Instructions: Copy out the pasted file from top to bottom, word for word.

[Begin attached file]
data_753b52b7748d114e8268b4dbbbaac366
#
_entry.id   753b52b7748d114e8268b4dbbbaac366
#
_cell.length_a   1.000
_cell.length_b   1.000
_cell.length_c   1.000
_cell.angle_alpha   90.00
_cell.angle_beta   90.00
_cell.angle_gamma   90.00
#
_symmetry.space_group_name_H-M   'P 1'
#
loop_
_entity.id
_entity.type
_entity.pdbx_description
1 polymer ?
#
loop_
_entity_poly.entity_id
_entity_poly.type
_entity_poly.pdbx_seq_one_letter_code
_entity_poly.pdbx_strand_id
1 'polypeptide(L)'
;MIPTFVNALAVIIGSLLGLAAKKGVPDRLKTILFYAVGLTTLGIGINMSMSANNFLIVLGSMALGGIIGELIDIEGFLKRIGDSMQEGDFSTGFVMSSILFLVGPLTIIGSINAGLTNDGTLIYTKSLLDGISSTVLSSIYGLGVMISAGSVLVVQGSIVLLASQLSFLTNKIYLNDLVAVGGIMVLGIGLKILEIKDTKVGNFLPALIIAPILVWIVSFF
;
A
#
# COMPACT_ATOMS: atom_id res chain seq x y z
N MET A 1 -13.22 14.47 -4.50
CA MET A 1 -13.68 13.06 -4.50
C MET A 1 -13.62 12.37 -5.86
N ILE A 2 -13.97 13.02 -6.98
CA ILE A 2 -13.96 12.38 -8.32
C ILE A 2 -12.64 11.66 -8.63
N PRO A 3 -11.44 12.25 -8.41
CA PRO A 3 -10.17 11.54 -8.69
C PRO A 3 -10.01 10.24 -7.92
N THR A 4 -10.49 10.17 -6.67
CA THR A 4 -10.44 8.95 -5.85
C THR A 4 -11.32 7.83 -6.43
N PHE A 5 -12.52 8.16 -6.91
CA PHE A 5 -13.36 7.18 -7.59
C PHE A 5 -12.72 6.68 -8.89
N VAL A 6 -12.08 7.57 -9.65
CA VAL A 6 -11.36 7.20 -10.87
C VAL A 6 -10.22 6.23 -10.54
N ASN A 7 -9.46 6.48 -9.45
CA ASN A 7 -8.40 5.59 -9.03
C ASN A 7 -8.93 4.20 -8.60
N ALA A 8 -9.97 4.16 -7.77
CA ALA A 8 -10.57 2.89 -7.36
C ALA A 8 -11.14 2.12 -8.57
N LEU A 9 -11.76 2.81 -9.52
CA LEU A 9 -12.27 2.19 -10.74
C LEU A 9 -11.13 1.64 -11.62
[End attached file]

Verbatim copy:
data_753b52b7748d114e8268b4dbbbaac366
#
_entry.id   753b52b7748d114e8268b4dbbbaac366
#
_cell.length_a   1.000
_cell.length_b   1.000
_cell.length_c   1.000
_cell.angle_alpha   90.00
_cell.angle_beta   90.00
_cell.angle_gamma   90.00
#
_symmetry.space_group_name_H-M   'P 1'
#
loop_
_entity.id
_entity.type
_entity.pdbx_description
1 polymer ?
#
loop_
_entity_poly.entity_id
_entity_poly.type
_entity_poly.pdbx_seq_one_letter_code
_entity_poly.pdbx_strand_id
1 'polypeptide(L)'
;MIPTFVNALAVIIGSLLGLAAKKGVPDRLKTILFYAVGLTTLGIGINMSMSANNFLIVLGSMALGGIIGELIDIEGFLKRIGDSMQEGDFSTGFVMSSILFLVGPLTIIGSINAGLTNDGTLIYTKSLLDGISSTVLSSIYGLGVMISAGSVLVVQGSIVLLASQLSFLTNKIYLNDLVAVGGIMVLGIGLKILEIKDTKVGNFLPALIIAPILVWIVSFF
;
A
#
# COMPACT_ATOMS: atom_id res chain seq x y z
N MET A 1 -13.22 14.47 -4.50
CA MET A 1 -13.68 13.06 -4.50
C MET A 1 -13.62 12.37 -5.86
N ILE A 2 -13.97 13.02 -6.98
CA ILE A 2 -13.96 12.38 -8.32
C ILE A 2 -12.64 11.66 -8.63
N PRO A 3 -11.44 12.25 -8.41
CA PRO A 3 -10.17 11.54 -8.69
C PRO A 3 -10.01 10.24 -7.92
N THR A 4 -10.49 10.17 -6.67
CA THR A 4 -10.44 8.95 -5.85
C THR A 4 -11.32 7.83 -6.43
N PHE A 5 -12.52 8.16 -6.91
CA PHE A 5 -13.36 7.18 -7.59
C PHE A 5 -12.72 6.68 -8.89
N VAL A 6 -12.08 7.57 -9.65
CA VAL A 6 -11.36 7.20 -10.87
C VAL A 6 -10.22 6.23 -10.54
N ASN A 7 -9.46 6.48 -9.45
CA ASN A 7 -8.40 5.59 -9.03
C ASN A 7 -8.93 4.20 -8.60
N ALA A 8 -9.97 4.16 -7.77
CA ALA A 8 -10.57 2.89 -7.36
C ALA A 8 -11.14 2.12 -8.57
N LEU A 9 -11.76 2.81 -9.52
CA LEU A 9 -12.27 2.19 -10.74
C LEU A 9 -11.13 1.64 -11.62